In July 1993 the world was shocked by the news of the massacre of eight homeless children near the Candelaria church in Rio De Janeiro, Brazil, by a group of adults that included police officers. What was more shocking was that the incident wasn't isolated. In the favelas, children were routinely shot during exchanges between drug gangs, but far more horrifying were the so called “death squads,” organized groups composed of ex-police officers, professional killers, and civilians who were hired by private companies and shop-owners to “clean up the streets” and, in some cases, physically eliminate street children. In a country plagued by poverty—where street children, already severely limited in their options, all too often spiraled into drug dealing, crime, glue sniffing, and drug use—many Brazilians were only too happy to welcome the death squads.
In the past decade, however, efforts have been made to improve life in the favelas and reduce poverty and the violence that comes with it. The election of President Luiz Inácio Lula da Silva brought some much needed stability to the country. The introduction of the “Bolsa Familia”(family fund), the largest cash transfer program in the world, where poor families are paid a benefit on the condition that their children attend school and take part in the national vaccination program, has reduced poverty by 25%. In 2008, community-based Police Pacification Units (UPPs) were introduced in the Rio favelas by State Public Security Secretary Jose Mariano Beltrame. UPPs worked under the novel theory that life would be better in the city if there were cooperation between the police and favela residents. Young police officers were recruited and trained to pay special attention to human rights. The increased safety of the favelas contributed to a higher school attendance numbers among children who had previously been too afraid to even leave the house for fear of getting caught up in gang-related violence.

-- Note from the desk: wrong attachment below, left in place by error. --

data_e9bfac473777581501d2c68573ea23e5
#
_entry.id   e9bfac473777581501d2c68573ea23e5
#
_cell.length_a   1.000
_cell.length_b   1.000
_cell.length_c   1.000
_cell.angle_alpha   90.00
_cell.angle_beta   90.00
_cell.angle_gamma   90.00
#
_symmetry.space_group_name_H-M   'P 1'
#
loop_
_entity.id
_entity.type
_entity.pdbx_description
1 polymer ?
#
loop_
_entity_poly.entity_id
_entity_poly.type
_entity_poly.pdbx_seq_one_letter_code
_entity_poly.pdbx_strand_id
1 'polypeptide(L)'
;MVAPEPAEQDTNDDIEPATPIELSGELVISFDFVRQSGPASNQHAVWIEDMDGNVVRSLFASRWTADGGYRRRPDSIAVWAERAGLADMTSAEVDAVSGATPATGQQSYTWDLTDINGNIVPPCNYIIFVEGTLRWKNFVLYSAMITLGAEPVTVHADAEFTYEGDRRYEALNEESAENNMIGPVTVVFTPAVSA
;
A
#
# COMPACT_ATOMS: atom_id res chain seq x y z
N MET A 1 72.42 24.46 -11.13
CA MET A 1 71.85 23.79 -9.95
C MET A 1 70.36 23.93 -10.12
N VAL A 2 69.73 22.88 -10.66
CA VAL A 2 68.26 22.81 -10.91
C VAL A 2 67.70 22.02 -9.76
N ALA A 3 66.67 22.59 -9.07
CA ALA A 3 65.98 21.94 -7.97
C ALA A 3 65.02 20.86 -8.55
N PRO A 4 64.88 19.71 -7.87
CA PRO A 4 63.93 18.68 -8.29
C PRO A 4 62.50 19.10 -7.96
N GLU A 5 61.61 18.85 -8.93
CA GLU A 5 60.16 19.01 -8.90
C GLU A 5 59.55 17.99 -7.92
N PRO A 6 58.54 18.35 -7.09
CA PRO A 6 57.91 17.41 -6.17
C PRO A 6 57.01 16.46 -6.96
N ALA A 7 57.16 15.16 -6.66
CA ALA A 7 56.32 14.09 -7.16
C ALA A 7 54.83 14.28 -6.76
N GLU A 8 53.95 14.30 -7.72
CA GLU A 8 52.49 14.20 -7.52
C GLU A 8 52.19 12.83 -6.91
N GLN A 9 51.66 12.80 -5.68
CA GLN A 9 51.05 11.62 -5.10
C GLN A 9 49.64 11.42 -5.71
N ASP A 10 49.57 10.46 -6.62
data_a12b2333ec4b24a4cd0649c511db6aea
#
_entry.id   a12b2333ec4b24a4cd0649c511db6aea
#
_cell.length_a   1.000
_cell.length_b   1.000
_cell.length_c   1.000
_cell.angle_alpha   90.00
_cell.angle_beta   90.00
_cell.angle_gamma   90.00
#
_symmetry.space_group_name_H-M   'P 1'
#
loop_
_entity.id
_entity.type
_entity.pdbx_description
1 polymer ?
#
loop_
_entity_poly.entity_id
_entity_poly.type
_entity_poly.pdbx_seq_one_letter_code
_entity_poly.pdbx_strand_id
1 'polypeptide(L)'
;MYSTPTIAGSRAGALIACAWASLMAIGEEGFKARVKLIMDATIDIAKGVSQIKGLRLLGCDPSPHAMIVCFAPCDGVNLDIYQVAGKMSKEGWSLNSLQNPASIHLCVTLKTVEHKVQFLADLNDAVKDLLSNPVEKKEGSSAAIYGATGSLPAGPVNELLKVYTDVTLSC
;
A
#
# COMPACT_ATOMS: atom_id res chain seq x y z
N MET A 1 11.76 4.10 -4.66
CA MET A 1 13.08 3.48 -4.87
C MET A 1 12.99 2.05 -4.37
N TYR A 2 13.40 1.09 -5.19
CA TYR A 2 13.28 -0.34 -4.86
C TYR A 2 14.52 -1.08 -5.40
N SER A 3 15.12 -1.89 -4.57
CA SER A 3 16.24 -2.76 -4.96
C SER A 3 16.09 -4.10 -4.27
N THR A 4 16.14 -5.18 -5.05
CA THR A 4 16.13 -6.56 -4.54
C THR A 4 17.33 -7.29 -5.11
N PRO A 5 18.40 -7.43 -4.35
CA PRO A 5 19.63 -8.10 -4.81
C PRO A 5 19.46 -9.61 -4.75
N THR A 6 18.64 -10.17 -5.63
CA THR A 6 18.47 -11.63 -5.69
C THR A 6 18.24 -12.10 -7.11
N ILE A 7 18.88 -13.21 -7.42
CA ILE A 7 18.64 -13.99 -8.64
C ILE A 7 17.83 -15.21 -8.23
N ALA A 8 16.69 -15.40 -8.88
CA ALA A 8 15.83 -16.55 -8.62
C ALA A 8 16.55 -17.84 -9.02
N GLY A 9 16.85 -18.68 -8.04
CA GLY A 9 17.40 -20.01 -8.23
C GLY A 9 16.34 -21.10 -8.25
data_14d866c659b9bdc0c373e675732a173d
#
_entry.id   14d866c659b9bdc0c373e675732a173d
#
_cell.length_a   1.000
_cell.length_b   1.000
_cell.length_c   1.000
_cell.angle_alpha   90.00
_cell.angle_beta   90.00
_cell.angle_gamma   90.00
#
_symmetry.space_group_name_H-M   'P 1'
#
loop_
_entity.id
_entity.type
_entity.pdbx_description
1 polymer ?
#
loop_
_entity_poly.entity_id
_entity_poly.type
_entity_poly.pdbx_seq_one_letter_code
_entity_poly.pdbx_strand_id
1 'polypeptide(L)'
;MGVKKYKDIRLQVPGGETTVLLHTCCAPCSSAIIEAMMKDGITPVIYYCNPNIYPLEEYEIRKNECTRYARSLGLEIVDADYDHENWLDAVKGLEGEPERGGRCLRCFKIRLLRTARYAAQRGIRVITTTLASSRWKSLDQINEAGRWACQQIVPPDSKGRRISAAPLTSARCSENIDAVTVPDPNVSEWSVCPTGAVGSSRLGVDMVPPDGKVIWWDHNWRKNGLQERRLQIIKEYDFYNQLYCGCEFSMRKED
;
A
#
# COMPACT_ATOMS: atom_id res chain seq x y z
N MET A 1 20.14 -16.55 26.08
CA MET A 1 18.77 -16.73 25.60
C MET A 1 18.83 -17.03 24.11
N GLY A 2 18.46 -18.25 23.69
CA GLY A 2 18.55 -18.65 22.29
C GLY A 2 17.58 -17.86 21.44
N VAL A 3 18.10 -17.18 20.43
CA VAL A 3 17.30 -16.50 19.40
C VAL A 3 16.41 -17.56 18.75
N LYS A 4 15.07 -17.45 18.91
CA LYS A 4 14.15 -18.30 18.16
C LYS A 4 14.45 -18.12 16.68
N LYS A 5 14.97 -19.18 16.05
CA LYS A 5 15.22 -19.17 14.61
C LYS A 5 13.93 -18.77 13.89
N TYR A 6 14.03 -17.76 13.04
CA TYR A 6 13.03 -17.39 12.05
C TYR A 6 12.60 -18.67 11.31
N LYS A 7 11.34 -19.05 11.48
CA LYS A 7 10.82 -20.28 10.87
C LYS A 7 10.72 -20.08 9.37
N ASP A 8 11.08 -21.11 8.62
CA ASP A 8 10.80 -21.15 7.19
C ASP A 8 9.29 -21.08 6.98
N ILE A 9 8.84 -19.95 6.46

Still, even in the middle of an economic boom, and with the country preparing for both the 2014 World Cup and the 2016 Olympic Games, it’s estimated that half of Brazil’s 60 million children live in poverty.
In May of 2012 I traveled to Rio with my husband to shoot an episode of his show, accompanied by Brazilian Jiu-Jitsu legend Igor Gracie. The highlight of our trip was a visit to Insituto Kapacidade, a non-profit organization founded in 2010 by four-time Brazilian jiu-jitsu world champion Kyra Gracie and businessman Bruno Neves that teaches BJJ to children in need. Using the sport as its main tool, the institute aims to educate and empower children and improve their self-esteem.
That day, in an oblong room, its floor covered with mats, about 25 kids of varying ages listened to the instructions of visiting teacher Igor Gracie. Many of the kids were wearing gis that were too large for them, as if they had been passed down by an older brother. Some of the gis were faded or greying from repeated washings. It was hot in the room, but the kids were clearly happy to be there. They grinned ecstatically when called upon to demonstrate a move on an instructor, beaming at the thrill of sending a much larger man to the ground. Some of them were very young and clearly not used to this level of regimentation, but everyone listened intently. They did what they were told.